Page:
How to Survive Field Injuries

SNAKEBITES Traditional measures (tourniquets, incision and suctioning) are fraught with danger. Here's what to do:
1) Get out of striking range. If you think you were bitten by a coral snake, apply a constricting band loosely, so that it barely indents the skin. (Use a shoelace.)
2) Use the sawyer extractor, if you have one.
3) Immobilize the bitten extremity, and keep it at heart level.
4) Let the extremity hang down in a dependent position and get the victim to a hospital. 5) Bring the snake so it can be identified. Outdoor Life Online Editor
scalp wounds
SCALP WOUNDS Many wounds are best left open in a wilderness setting. No matter how meticulous you are in cleansing the wound, it is virtually impossible to remove all contaminants when your operating table is a bed of pineneedles. However, it is generally safe to close facial and scalp lacerations. Large scalp wounds usually have to be closed to control bleeding. The simplest way to do this is to tie clumps of hair across the wound until the bleeding stops. (Hair doesn't hold a knot well, so use double square knots to help close the wound.) Outdoor Life Online Editor
Embedded Fishhooks
HOOKED The "Backout Technique" works best for removing small fishhooks: 1) Loop a 12-inch length of string or fishing line around the bend of the hook, and wrap the ends around the index finger of your other hand.
2) Push down on the hook shank to disengage the barb from the flesh.
3) Maintain pressure on the hook and align the loop with the shank.
4) Pull on the string and the hook will pop out through the entrance wound.
5) Treat with antiseptic. Outdoor Life Online Editor
minor and moderate burns
BURNS 1) Cover small burns with cool or iced water. (Caution: Never apply ice directly to a burn. That only adds frostbite to a thermal injury.)
2) Wash the burns with mild soap and water.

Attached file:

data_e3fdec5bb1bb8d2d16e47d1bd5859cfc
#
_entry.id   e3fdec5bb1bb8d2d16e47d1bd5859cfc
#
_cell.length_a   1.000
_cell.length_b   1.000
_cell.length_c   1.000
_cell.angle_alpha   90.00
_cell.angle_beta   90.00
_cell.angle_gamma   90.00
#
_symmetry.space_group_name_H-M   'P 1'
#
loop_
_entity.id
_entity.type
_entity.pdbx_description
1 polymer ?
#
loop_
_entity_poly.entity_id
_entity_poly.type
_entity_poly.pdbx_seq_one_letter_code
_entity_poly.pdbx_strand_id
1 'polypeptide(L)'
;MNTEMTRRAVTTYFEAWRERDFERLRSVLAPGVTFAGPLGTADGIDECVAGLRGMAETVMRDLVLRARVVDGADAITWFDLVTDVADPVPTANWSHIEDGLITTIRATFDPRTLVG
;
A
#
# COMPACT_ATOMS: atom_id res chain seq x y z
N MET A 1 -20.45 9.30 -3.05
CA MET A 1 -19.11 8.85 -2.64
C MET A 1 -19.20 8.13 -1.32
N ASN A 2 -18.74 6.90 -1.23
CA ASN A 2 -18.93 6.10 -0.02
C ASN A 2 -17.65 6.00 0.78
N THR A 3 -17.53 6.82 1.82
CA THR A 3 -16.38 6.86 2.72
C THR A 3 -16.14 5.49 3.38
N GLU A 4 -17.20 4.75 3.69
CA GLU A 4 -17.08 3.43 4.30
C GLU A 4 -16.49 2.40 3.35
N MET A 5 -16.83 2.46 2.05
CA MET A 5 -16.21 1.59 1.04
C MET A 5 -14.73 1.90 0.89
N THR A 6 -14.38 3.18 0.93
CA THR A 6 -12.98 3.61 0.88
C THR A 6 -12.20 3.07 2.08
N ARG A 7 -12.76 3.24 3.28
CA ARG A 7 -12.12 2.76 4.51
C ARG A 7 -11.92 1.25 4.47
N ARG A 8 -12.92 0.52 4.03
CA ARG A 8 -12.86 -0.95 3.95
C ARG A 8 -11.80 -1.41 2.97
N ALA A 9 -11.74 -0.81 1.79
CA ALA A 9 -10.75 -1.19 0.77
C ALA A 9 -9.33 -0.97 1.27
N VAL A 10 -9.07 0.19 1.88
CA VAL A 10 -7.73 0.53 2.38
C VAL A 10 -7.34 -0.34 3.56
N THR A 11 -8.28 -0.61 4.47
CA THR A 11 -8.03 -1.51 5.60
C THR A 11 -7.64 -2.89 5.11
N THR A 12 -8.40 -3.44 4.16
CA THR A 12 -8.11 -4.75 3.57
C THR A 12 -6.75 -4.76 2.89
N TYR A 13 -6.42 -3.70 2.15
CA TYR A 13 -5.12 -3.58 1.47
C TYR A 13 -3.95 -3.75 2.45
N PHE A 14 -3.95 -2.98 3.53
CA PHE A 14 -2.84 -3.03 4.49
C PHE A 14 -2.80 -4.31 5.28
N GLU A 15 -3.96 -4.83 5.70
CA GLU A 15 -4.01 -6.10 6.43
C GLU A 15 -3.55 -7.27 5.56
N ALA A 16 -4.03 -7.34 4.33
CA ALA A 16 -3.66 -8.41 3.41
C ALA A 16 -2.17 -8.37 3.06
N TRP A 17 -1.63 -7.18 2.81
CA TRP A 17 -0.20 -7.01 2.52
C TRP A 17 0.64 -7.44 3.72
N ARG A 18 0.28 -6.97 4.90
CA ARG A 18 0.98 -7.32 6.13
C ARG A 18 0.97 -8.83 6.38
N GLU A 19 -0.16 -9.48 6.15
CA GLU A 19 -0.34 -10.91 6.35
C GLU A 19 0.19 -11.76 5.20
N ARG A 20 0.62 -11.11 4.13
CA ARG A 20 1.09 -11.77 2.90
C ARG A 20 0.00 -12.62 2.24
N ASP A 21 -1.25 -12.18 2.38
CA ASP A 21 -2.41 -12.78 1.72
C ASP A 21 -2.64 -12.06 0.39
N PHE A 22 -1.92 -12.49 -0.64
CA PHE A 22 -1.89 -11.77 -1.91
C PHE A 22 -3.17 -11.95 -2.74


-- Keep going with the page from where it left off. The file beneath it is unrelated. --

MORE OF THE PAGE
3) Use a cotton ball to gently remove dirt and debris, and scissors and forceps to remove loose tissue and blisters (which contain chemicals that inhibit blood flow to the skin).
4) Apply a 16-inch layer of silver sulfadiazine cream (antibiotic ointment), and cover the burn with a gauze dressing. Bandage fingers and toes individually; Leave burns of the face, neck and genitals uncovered. Outdoor Life Online Editor
corneal foreign bodies
EYE INJURIES 1) Have a partner check the eye for abrasions. (Check for symmetry of the pupils, do a rough check of vision by counting fingers.)
2) If it is abraded, cover the eye until you get to a doctor (an abrasion feels exactly like a foreign body in the eye).
3) If you are sure there is grit, sand or embers in the eye, try to flush it out with a gentle stream of clean water.
4) If that doesn't do it, pull the upper eyelid down over the lashes of the lower lid. As a last resort, try to lift the foreign body off the eye with the corner of a cloth or q-tip. Outdoor Life Online Editor
dental trauma
** FRACTURED TOOTH** If there is no bleeding from a fractured tooth, no emergency treatment is necessary. If you see blood in the center of the tooth or the pulp is exposed, the tooth must be attended to by a dentist within 48 hours.
1) If the tooth is loose but in a good position, or has been pushed in, leave it alone. If it is out of position, reposition it and splint it with express putty (made by 3m).
2) If the tooth has been knocked out, it can be replaced, ideally within 30 minutes. Pick it up by the crown, rinse it off, and work it back into the socket. Hold it in place with wax. Outdoor Life Online Editor
be your own dentist